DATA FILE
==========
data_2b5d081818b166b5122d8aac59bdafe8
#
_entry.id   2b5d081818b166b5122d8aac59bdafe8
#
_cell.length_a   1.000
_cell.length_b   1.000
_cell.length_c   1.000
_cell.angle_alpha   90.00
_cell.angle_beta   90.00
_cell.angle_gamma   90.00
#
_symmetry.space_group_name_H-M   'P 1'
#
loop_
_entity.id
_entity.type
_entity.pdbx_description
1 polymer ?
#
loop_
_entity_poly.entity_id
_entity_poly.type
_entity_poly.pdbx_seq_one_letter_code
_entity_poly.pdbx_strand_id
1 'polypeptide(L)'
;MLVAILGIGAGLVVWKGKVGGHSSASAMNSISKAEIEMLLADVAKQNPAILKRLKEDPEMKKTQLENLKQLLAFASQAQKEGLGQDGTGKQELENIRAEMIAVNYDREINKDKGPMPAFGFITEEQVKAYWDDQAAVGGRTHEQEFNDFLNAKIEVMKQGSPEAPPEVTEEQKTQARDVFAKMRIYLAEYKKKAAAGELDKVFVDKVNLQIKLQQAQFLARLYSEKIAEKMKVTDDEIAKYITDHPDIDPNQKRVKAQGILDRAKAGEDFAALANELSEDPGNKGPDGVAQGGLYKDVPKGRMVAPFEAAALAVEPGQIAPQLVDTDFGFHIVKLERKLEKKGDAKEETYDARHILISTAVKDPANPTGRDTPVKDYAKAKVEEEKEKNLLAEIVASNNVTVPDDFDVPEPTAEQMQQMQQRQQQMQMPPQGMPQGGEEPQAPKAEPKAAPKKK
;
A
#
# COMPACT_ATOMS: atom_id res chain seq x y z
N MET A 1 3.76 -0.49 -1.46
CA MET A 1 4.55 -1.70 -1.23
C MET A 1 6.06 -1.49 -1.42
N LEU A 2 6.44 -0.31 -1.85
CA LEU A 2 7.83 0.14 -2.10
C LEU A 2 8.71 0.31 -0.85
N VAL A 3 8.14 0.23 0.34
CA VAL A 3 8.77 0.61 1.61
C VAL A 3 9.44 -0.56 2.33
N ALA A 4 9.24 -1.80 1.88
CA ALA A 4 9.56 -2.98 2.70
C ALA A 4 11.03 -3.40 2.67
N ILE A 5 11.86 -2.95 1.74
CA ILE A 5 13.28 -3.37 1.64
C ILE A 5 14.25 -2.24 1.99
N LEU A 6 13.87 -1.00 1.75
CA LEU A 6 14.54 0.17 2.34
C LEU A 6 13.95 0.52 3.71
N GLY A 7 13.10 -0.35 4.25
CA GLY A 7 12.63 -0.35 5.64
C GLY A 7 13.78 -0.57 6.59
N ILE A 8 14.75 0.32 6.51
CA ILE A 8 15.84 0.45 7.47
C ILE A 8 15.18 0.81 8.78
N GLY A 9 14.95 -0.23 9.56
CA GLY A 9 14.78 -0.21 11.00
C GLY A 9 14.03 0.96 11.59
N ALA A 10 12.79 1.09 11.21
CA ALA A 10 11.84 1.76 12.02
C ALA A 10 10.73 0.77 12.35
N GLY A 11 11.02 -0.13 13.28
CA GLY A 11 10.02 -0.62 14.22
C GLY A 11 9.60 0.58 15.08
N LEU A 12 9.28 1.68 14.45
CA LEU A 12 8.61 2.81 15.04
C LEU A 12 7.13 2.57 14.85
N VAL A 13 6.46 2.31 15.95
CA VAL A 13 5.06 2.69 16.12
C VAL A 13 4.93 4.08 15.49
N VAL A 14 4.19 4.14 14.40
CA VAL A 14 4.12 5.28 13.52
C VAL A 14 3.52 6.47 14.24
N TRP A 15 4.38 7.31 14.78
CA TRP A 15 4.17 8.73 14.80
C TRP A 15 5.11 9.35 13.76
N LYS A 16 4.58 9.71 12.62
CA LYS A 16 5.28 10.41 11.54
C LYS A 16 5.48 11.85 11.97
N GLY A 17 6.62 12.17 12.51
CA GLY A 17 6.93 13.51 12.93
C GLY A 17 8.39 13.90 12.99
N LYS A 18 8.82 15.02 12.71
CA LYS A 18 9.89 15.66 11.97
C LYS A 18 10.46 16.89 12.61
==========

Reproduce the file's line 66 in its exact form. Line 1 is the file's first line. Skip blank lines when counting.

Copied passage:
C LEU A 12 7.13 2.57 14.85